El Día de los Muertos


Reilly White, Assistant Editor

We’ve all heard of El Día de los Muertos, or Day of the Dead, a well-known Mexican holiday where people celebrate their passed loved ones and welcome them back into the world. This colorful holiday has countless unique traditions and customs as well as a strong history.

Día de los Muertos is celebrated on November 1st and 2nd in Mexico and some other Latin American countries. However, traditions vary depending on the country. November 1st is specifically El Día de los Angelitos, Day of the Little Angels, and it’s believed that the spirits of the deceased children reunite with their families for 24 hours. At midnight of the next day, the celebration shifts to honor the spirits of passed adults. El Día de los Difuntos, or Day of the Deceased, takes on a more mature celebration, with tequila and pan de muerto, but is just as fun nonetheless. The finale of Día de los Muertos occurs later that day when people come together in their cities for huge celebratory parades, where many are dressed in elaborate costumes and wear calavera face paint.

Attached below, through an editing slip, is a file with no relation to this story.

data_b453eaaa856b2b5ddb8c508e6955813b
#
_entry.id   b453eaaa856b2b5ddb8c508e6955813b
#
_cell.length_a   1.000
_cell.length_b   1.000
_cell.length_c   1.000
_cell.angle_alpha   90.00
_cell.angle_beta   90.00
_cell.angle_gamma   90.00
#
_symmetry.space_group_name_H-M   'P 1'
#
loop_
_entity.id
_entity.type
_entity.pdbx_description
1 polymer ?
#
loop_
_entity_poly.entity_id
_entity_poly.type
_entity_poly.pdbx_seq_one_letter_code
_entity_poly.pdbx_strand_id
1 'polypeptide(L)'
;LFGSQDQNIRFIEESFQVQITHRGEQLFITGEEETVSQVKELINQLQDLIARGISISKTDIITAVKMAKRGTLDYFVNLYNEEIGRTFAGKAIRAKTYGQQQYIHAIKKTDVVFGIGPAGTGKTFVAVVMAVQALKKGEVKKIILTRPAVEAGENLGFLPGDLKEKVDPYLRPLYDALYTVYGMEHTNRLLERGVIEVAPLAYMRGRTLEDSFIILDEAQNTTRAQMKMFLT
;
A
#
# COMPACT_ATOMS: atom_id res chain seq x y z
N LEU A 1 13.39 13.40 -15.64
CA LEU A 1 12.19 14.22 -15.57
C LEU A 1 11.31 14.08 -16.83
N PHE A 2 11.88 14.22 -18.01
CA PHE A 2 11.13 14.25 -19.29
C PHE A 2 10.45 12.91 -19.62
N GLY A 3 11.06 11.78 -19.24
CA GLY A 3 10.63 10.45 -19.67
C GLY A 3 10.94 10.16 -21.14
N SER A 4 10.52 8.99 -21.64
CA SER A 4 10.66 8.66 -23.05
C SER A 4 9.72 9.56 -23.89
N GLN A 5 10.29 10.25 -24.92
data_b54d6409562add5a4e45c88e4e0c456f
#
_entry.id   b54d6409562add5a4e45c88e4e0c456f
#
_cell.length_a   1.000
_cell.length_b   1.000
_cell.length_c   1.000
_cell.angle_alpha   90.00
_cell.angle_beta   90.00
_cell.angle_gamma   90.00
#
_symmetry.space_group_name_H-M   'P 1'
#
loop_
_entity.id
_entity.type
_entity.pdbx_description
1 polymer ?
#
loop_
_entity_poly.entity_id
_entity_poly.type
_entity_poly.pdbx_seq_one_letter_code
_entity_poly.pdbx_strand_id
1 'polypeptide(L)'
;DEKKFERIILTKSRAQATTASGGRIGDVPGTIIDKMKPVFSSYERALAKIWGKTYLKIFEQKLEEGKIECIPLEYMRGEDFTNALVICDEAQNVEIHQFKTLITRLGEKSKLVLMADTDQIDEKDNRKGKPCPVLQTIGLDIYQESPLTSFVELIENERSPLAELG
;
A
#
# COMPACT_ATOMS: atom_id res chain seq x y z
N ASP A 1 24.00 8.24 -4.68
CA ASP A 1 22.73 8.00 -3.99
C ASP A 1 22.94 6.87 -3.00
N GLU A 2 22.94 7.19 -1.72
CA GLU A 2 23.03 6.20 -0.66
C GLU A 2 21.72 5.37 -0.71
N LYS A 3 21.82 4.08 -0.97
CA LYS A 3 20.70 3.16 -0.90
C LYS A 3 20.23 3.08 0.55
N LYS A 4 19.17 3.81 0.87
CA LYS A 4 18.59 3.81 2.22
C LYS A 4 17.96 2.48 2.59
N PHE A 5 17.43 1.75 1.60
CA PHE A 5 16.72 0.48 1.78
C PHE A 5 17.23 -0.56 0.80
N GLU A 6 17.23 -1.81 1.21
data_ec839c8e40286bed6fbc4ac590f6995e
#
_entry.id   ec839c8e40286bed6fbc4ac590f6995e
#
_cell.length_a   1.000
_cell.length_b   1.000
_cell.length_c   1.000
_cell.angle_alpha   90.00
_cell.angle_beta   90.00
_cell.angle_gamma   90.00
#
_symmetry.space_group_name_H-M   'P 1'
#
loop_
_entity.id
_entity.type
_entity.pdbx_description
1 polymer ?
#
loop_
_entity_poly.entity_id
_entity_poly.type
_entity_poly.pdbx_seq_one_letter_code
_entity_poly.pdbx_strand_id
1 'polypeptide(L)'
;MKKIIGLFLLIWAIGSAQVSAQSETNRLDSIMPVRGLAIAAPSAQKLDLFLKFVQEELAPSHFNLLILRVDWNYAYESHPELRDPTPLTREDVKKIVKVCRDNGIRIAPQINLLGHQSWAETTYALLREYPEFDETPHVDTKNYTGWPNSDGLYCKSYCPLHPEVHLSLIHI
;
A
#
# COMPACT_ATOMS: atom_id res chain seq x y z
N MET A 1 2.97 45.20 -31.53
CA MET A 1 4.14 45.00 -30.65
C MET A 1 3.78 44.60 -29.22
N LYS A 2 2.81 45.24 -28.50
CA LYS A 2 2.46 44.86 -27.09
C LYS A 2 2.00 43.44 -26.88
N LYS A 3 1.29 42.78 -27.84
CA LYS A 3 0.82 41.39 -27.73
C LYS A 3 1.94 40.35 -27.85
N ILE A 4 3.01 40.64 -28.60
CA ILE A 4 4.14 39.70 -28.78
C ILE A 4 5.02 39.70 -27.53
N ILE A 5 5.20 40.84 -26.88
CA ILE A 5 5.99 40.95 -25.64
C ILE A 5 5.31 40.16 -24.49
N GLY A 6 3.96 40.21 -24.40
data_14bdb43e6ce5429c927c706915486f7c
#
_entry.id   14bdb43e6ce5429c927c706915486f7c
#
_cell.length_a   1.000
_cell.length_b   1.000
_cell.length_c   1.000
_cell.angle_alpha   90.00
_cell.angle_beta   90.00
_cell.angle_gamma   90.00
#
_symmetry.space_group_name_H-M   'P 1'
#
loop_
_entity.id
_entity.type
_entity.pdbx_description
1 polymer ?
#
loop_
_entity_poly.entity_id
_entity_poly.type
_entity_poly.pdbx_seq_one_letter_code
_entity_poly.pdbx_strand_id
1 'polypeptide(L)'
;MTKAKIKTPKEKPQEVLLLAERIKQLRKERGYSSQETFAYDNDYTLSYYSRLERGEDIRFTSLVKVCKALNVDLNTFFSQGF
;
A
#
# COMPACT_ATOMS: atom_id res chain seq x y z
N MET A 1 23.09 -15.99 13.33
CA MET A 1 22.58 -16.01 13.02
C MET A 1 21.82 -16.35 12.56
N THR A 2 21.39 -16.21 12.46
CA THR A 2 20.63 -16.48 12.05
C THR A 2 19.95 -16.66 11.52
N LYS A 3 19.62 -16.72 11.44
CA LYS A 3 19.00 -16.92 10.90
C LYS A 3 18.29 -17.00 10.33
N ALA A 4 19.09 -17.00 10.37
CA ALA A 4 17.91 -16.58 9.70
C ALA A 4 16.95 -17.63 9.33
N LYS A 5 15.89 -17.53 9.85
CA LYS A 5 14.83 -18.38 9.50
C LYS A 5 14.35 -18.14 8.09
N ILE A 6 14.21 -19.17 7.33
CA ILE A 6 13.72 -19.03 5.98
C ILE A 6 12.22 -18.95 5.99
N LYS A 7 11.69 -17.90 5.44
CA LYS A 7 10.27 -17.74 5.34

Families decorate ofrendas, or altars, to honor their deceased relatives. They ornament them with marigold flowers which represent the beauty and fragility of life and create a path to lead the dead. Additionally, photos and items of memory and or significance are also placed on the ofrendas. The ofrendas are meant to encourage the dead to come and join the celebration. Calaveras, or skulls, are abundant during Día de los Muertos. They take many different forms such as sugar skulls, clay decorations, and of course, face painting. The distinctive artistic style of the calaveras includes a smile, for the purpose of laughing at death itself.

Día de los Muertos originates from Colombian Mesoamerica. The Aztecs and other Nahua people believed that upon dying, a person travels to Chicunamictlán, the land of the dead. Only after nine challenging levels and a journey of several years would a person’s soul reach Mictlán, the ultimate resting place. In Nahua rituals honoring the dead, family members would provide food, water, and tools to support the dead in their difficult journey. These practices developed into what we now know as modern-day Día de los Muertos traditions.

El Día de los Muertos is an amazing holiday with numerous special customs and a compelling history. It shows that we can remember and honor those who have left this world, while at the same time celebrating their lives and their new beginnings.


Works Cited

“Day of the Dead (Día de los Muertos).” History, A&E Television Networks, 30 Oct. 2018, www.history.com/topics/halloween/day-of-the-dead. Accessed 24 Oct. 2021.

“Day of the Dead (Dia de los Muertos).” Day of the Dead Holiday, dayofthedead.holiday. Accessed 24 Oct. 2021.

Schemidt, Ronaldo. People Dressed as ‘Catrina’ for Day of the Dead Parade in Mexico City, Mexico. The Guardian, www.theguardian.com/world/2017/oct/31/mexicans-embrace-day-of-the-dead-spectacle-in-place-of-halloween. Accessed 24 Oct. 2021.